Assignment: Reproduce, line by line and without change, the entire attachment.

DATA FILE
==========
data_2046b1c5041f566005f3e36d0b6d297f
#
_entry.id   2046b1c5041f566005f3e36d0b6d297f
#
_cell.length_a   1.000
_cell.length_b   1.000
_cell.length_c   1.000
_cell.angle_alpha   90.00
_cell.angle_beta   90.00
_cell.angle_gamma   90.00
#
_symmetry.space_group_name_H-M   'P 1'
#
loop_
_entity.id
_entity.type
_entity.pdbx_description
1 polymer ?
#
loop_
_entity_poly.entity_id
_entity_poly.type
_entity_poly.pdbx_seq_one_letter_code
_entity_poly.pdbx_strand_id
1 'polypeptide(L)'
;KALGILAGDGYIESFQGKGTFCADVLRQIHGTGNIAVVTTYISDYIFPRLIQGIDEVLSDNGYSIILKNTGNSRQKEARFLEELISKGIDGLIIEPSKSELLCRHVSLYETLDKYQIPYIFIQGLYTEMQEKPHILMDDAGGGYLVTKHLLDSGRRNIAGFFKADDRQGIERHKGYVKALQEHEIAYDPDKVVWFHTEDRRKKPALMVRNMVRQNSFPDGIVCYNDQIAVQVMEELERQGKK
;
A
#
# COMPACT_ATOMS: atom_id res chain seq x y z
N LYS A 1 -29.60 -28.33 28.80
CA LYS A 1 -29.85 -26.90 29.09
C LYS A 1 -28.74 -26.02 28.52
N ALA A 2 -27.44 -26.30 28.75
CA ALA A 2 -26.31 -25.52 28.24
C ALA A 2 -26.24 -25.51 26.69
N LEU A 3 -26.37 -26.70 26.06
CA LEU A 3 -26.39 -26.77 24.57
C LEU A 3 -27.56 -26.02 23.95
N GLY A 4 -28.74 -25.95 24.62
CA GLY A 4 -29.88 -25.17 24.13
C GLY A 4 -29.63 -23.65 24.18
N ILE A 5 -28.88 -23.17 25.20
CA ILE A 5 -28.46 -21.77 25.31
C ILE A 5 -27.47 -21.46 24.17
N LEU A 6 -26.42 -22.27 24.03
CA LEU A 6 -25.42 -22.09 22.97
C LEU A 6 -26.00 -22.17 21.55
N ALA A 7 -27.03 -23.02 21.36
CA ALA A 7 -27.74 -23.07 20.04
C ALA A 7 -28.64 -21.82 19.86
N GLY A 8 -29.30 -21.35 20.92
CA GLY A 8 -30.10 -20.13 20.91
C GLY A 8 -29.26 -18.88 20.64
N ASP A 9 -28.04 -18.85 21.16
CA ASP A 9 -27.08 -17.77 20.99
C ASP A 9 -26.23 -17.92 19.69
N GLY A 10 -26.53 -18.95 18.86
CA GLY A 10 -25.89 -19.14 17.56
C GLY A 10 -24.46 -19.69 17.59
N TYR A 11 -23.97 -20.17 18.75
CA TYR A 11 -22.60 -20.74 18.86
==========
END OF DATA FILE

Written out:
data_2046b1c5041f566005f3e36d0b6d297f
#
_entry.id   2046b1c5041f566005f3e36d0b6d297f
#
_cell.length_a   1.000
_cell.length_b   1.000
_cell.length_c   1.000
_cell.angle_alpha   90.00
_cell.angle_beta   90.00
_cell.angle_gamma   90.00
#
_symmetry.space_group_name_H-M   'P 1'
#
loop_
_entity.id
_entity.type
_entity.pdbx_description
1 polymer ?
#
loop_
_entity_poly.entity_id
_entity_poly.type
_entity_poly.pdbx_seq_one_letter_code
_entity_poly.pdbx_strand_id
1 'polypeptide(L)'
;KALGILAGDGYIESFQGKGTFCADVLRQIHGTGNIAVVTTYISDYIFPRLIQGIDEVLSDNGYSIILKNTGNSRQKEARFLEELISKGIDGLIIEPSKSELLCRHVSLYETLDKYQIPYIFIQGLYTEMQEKPHILMDDAGGGYLVTKHLLDSGRRNIAGFFKADDRQGIERHKGYVKALQEHEIAYDPDKVVWFHTEDRRKKPALMVRNMVRQNSFPDGIVCYNDQIAVQVMEELERQGKK
;
A
#
# COMPACT_ATOMS: atom_id res chain seq x y z
N LYS A 1 -29.60 -28.33 28.80
CA LYS A 1 -29.85 -26.90 29.09
C LYS A 1 -28.74 -26.02 28.52
N ALA A 2 -27.44 -26.30 28.75
CA ALA A 2 -26.31 -25.52 28.24
C ALA A 2 -26.24 -25.51 26.69
N LEU A 3 -26.37 -26.70 26.06
CA LEU A 3 -26.39 -26.77 24.57
C LEU A 3 -27.56 -26.02 23.95
N GLY A 4 -28.74 -25.95 24.62
CA GLY A 4 -29.88 -25.17 24.13
C GLY A 4 -29.63 -23.65 24.18
N ILE A 5 -28.88 -23.17 25.20
CA ILE A 5 -28.46 -21.77 25.31
C ILE A 5 -27.47 -21.46 24.17
N LEU A 6 -26.42 -22.27 24.03
CA LEU A 6 -25.42 -22.09 22.97
C LEU A 6 -26.00 -22.17 21.55
N ALA A 7 -27.03 -23.02 21.36
CA ALA A 7 -27.74 -23.07 20.04
C ALA A 7 -28.64 -21.82 19.86
N GLY A 8 -29.30 -21.35 20.92
CA GLY A 8 -30.10 -20.13 20.91
C GLY A 8 -29.26 -18.88 20.64
N ASP A 9 -28.04 -18.85 21.16
CA ASP A 9 -27.08 -17.77 20.99
C ASP A 9 -26.23 -17.92 19.69
N GLY A 10 -26.53 -18.95 18.86
CA GLY A 10 -25.89 -19.14 17.56
C GLY A 10 -24.46 -19.69 17.59
N TYR A 11 -23.97 -20.17 18.75
CA TYR A 11 -22.60 -20.74 18.86